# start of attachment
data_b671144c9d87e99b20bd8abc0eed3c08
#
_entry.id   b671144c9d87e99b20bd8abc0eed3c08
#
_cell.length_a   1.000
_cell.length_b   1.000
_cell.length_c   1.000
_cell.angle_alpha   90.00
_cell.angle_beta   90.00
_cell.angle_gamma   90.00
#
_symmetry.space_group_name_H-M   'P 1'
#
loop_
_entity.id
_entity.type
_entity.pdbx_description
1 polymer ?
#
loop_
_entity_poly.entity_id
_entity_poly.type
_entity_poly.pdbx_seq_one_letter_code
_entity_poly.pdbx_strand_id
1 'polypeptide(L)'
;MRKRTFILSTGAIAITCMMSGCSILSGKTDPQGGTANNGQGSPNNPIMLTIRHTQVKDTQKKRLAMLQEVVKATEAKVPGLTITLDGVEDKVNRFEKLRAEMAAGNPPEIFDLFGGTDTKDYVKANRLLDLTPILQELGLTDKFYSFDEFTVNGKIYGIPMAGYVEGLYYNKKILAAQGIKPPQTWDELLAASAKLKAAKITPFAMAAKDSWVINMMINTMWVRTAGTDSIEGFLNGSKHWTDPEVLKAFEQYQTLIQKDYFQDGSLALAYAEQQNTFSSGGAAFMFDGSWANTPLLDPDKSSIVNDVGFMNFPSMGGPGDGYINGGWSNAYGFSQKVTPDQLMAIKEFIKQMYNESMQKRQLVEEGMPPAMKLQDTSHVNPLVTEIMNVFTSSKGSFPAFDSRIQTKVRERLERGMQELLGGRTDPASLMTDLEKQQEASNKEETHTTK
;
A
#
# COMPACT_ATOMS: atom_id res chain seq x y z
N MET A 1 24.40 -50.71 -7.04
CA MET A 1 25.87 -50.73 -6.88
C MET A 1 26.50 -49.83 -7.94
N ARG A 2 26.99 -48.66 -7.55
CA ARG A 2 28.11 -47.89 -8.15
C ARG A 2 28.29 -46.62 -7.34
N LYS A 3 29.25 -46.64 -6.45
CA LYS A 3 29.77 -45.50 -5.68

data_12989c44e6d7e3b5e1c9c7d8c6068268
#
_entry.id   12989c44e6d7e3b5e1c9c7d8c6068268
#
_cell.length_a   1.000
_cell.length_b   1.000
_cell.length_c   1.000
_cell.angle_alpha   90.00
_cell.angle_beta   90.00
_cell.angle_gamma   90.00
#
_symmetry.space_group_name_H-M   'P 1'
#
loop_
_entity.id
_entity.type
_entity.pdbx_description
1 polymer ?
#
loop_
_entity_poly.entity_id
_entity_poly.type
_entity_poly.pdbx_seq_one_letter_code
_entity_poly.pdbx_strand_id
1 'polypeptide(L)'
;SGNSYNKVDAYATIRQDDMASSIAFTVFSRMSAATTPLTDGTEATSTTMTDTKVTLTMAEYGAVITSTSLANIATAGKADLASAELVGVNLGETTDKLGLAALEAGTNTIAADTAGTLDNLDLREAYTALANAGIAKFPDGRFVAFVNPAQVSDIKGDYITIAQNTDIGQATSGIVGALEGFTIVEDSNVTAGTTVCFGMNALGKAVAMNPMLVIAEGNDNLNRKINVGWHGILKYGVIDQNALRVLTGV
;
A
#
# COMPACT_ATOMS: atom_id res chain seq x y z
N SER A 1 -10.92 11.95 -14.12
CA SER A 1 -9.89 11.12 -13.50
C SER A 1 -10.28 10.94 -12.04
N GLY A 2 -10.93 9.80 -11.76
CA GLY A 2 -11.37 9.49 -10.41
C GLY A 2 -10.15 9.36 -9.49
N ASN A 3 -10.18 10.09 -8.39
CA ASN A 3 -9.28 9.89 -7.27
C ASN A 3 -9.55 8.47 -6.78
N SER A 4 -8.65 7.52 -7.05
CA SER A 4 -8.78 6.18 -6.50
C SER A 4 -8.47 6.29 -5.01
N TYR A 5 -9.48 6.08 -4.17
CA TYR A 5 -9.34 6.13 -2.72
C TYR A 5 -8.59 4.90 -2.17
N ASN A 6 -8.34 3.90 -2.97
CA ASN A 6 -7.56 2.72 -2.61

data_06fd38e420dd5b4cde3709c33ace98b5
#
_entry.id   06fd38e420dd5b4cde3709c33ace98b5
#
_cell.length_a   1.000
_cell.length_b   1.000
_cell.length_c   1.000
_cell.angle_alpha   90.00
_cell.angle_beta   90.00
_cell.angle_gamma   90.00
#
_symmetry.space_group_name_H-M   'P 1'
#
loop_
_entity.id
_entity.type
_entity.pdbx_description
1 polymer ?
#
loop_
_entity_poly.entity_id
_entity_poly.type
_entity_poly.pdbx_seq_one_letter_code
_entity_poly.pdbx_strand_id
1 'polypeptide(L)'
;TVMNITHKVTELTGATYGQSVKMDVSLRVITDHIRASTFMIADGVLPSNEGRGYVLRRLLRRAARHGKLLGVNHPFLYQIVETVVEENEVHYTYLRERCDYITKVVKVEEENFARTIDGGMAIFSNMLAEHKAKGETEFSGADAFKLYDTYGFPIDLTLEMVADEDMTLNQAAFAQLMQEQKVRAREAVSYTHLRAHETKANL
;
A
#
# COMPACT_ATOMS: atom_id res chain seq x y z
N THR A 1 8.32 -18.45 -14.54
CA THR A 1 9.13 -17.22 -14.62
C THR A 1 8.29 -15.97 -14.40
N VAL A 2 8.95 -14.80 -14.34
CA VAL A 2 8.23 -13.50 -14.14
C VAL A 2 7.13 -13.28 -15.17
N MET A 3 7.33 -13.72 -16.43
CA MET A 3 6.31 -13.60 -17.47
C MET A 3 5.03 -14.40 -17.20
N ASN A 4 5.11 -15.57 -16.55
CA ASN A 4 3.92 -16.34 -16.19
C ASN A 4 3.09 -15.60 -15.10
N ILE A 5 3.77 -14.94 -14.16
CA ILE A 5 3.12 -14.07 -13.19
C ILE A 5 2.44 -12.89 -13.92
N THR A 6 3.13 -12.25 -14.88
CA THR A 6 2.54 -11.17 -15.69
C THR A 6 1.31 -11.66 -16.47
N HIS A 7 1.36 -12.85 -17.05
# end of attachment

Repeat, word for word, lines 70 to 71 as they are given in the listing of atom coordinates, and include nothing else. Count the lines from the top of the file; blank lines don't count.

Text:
CA SER A 1 -9.89 11.12 -13.50
C SER A 1 -10.28 10.94 -12.04